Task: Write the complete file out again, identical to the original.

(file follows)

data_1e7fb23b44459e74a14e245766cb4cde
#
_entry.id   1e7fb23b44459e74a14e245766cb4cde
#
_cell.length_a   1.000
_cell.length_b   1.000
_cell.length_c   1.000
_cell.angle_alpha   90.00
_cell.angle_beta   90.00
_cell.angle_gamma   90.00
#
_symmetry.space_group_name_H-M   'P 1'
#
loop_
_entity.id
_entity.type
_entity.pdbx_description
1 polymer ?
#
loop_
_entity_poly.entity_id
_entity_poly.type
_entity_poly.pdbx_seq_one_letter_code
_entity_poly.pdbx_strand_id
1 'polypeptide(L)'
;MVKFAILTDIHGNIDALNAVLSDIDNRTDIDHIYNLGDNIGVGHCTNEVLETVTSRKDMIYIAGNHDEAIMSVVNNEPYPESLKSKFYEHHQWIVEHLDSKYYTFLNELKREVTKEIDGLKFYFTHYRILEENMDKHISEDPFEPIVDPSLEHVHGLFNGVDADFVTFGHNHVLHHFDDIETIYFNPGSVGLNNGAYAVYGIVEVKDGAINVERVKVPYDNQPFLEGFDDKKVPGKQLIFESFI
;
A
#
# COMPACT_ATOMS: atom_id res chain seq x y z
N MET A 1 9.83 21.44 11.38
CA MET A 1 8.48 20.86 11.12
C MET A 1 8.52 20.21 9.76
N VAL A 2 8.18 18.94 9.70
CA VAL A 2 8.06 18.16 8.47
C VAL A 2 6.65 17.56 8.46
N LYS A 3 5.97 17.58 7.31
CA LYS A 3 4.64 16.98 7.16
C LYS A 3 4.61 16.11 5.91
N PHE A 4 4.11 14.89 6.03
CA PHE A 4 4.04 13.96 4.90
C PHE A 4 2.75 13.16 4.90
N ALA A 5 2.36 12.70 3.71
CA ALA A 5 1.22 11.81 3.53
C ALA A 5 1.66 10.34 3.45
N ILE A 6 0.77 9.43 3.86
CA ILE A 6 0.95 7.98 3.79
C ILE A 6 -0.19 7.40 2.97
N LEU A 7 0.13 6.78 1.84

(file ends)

data_1e7fb23b44459e74a14e245766cb4cde
#
_entry.id   1e7fb23b44459e74a14e245766cb4cde
#
_cell.length_a   1.000
_cell.length_b   1.000
_cell.length_c   1.000
_cell.angle_alpha   90.00
_cell.angle_beta   90.00
_cell.angle_gamma   90.00
#
_symmetry.space_group_name_H-M   'P 1'
#
loop_
_entity.id
_entity.type
_entity.pdbx_description
1 polymer ?
#
loop_
_entity_poly.entity_id
_entity_poly.type
_entity_poly.pdbx_seq_one_letter_code
_entity_poly.pdbx_strand_id
1 'polypeptide(L)'
;MVKFAILTDIHGNIDALNAVLSDIDNRTDIDHIYNLGDNIGVGHCTNEVLETVTSRKDMIYIAGNHDEAIMSVVNNEPYPESLKSKFYEHHQWIVEHLDSKYYTFLNELKREVTKEIDGLKFYFTHYRILEENMDKHISEDPFEPIVDPSLEHVHGLFNGVDADFVTFGHNHVLHHFDDIETIYFNPGSVGLNNGAYAVYGIVEVKDGAINVERVKVPYDNQPFLEGFDDKKVPGKQLIFESFI
;
A
#
# COMPACT_ATOMS: atom_id res chain seq x y z
N MET A 1 9.83 21.44 11.38
CA MET A 1 8.48 20.86 11.12
C MET A 1 8.52 20.21 9.76
N VAL A 2 8.18 18.94 9.70
CA VAL A 2 8.06 18.16 8.47
C VAL A 2 6.65 17.56 8.46
N LYS A 3 5.97 17.58 7.31
CA LYS A 3 4.64 16.98 7.16
C LYS A 3 4.61 16.11 5.91
N PHE A 4 4.11 14.89 6.03
CA PHE A 4 4.04 13.96 4.90
C PHE A 4 2.75 13.16 4.90
N ALA A 5 2.36 12.70 3.71
CA ALA A 5 1.22 11.81 3.53
C ALA A 5 1.66 10.34 3.45
N ILE A 6 0.77 9.43 3.86
CA ILE A 6 0.95 7.98 3.79
C ILE A 6 -0.19 7.40 2.97
N LEU A 7 0.13 6.78 1.84